Also helping is that battery costs are declining, with both GM and Tesla saying that by mid-decade, battery costs should drop to $60+ per kilowatt hour, a price point that opens the market for cheaper EVs. “The $20-$25,000 level where electrification is still a big hurdle in terms of profitability,” Houchois said.

(Global auto sales expected to rebound next year — but may need til 2025 to reach pre-COVID levels.)

Currently, the Chinese and Tesla currently dominate the market for EVs, a situation reflected in traditional automakers’ share prices, which have a P/E ratio of six-to-12, far less than Tesla’s P/E of 130, which has challenged the entire industry on multiple fronts, and not just on their insistence on selling EVs. It also involves direct selling and total vertical integration from design to manufacture to sales.

“For the traditional OEMs, the big concern is the pace of transition. All the carmakers are developing attractive EVs, but they don’t get rewarded for that because, basically, that is the cost of doing business,” Houchois said.

But traditional automakers are about to face a far more competitive landscape in North America says Daron Gifford, a partner for Plante Moran. “In the old days, we talked about The Big Three and a few OEMs that made most of the vehicles in North America. By 2027, it looks like we’ll have 20-21 OEMs producing vehicles in North America. Many of those are startups, so they will not have large volumes of production, at least not initially.”

Gifford says new OEM programs, as well as those from startups, are leading to unprecedented growth in the segment.

“There are at least 58 new battery-electric-only programs about to come online, compared to the internal combustion engine programs which are about 90,” he said, adding that not all ICE programs are completely new powertrains, and not all of the programs will even see light of day depending on the pace of EV adoption.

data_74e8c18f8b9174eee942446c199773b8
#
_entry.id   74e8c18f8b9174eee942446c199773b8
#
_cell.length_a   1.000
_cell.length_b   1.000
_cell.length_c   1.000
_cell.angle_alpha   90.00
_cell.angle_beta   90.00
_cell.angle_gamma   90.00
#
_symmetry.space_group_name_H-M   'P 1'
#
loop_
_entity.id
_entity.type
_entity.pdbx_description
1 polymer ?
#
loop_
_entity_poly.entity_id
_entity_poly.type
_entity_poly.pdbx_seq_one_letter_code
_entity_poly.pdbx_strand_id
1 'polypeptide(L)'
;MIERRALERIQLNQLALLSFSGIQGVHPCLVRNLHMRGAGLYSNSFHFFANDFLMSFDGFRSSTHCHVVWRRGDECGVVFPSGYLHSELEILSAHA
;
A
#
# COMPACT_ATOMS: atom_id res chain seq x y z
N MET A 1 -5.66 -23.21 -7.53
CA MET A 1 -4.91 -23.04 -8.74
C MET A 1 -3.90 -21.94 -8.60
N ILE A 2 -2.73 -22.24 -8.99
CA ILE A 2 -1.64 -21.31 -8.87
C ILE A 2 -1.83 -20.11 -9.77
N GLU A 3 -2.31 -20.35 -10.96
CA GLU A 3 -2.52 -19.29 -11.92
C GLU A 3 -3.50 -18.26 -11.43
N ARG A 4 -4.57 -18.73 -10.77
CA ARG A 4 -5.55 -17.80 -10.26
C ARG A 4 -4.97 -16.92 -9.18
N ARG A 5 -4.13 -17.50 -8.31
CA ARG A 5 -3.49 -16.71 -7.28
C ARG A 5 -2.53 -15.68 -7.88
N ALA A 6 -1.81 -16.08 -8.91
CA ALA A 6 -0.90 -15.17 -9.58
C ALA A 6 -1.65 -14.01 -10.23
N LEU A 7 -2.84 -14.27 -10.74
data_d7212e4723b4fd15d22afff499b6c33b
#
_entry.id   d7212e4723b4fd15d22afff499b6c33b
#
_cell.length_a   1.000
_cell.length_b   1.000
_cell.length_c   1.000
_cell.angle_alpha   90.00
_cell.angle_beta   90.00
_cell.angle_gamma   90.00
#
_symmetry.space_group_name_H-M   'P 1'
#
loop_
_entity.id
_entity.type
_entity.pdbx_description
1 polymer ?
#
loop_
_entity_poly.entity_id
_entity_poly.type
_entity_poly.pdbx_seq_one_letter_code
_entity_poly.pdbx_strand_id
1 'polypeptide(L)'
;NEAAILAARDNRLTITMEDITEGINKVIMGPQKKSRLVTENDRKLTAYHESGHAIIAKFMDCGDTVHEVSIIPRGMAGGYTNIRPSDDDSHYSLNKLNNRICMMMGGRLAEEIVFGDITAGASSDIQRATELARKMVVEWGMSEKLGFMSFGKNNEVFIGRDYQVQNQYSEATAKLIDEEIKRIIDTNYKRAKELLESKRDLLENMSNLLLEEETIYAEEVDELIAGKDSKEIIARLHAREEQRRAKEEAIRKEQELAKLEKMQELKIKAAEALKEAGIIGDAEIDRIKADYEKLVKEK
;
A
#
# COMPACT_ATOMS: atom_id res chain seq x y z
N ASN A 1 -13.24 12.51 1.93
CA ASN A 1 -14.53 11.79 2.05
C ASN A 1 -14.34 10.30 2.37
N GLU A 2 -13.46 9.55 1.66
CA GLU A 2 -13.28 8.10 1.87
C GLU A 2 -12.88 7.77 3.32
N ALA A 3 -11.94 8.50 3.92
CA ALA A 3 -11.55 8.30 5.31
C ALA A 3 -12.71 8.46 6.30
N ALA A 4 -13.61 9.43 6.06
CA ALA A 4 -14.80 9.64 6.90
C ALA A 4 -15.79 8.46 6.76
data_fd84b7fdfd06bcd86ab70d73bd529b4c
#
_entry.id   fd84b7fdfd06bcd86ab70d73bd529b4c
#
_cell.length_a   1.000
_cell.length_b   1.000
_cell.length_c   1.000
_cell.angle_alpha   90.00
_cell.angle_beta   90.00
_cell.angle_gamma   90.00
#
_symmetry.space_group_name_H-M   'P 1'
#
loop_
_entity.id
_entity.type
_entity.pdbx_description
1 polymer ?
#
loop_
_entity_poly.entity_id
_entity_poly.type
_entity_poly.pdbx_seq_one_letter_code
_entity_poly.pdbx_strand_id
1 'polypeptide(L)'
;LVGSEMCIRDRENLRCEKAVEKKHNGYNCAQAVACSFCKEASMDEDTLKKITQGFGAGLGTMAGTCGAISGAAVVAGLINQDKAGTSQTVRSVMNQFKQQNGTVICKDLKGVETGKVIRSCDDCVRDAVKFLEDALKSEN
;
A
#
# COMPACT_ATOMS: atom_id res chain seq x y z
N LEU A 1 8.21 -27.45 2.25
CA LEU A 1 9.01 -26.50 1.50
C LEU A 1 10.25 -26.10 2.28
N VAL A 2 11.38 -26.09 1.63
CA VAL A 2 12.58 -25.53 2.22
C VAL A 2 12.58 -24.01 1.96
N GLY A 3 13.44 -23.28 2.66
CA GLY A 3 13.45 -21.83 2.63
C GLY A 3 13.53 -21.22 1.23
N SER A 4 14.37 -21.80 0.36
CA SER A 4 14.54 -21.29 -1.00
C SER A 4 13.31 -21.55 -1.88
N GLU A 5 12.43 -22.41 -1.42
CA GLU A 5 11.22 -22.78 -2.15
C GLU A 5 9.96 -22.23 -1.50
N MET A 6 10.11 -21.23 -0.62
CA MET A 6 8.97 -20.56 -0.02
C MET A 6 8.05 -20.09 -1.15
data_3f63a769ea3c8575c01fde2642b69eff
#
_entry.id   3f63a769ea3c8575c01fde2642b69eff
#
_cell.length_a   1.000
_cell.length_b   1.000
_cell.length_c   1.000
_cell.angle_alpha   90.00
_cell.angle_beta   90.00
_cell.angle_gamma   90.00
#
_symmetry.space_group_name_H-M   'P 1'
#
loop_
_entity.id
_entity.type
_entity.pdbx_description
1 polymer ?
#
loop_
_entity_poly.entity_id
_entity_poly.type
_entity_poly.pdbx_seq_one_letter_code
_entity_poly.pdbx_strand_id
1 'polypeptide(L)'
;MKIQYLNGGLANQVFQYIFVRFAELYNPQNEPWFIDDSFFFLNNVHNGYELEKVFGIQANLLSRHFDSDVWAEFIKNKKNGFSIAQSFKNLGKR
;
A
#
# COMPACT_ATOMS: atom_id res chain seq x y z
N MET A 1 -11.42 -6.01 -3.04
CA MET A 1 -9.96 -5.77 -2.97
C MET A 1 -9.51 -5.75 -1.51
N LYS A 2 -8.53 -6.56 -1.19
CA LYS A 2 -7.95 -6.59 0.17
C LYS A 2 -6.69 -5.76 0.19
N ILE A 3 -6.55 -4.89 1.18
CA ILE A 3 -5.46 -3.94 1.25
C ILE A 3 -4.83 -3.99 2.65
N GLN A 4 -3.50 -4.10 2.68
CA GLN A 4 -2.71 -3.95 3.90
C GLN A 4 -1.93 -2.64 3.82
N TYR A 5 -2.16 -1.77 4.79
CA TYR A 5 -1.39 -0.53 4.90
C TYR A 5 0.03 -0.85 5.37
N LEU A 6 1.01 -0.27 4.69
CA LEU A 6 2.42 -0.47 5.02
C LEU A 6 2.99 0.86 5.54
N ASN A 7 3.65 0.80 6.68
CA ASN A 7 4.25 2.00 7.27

Furthermore, COVID has changed consumer desire for healthy, safe personal transportation, and Gifford sees a longer term trend of autonomous vehicles stealing market share from mass transit and short haul airlines. Such use will accelerate vehicle turnover, given these vehicles will be running twelve hours a day, and accruing 100-150,000 miles annually.

“You might like to equate it like a cell phone where we turn it over every two to three years, where a vehicle will turn over every two to three years. We think this is a real opportunity from the standpoint of the industry,” Gifford said.

All of these changes are upon us, he said, ones that will eventually transform OEMs from product producers to service providers.

“Now that we’re in 2021, it’s going to impact us dramatically, very quick, very fast.”

As if to prove the point, Jörg Trampler, director of engineering for car powertrain technology at ZF North America, stated that ZF will be launching a Level 2+ autonomous system for mass production “very soon,” at a cost of less than $1,000. “We consider this being affordable, and a very good entry point into the mass-market,” Trampler said.

(Auto sales gain traction as Americans avoid mass transit.)

“I think with COVID, there was an acceleration of change that was overdue, and was difficult to put in place,” Houchois said. “It’s very strange to say but I think in many ways, the industry is in better shape now than it was a year ago.”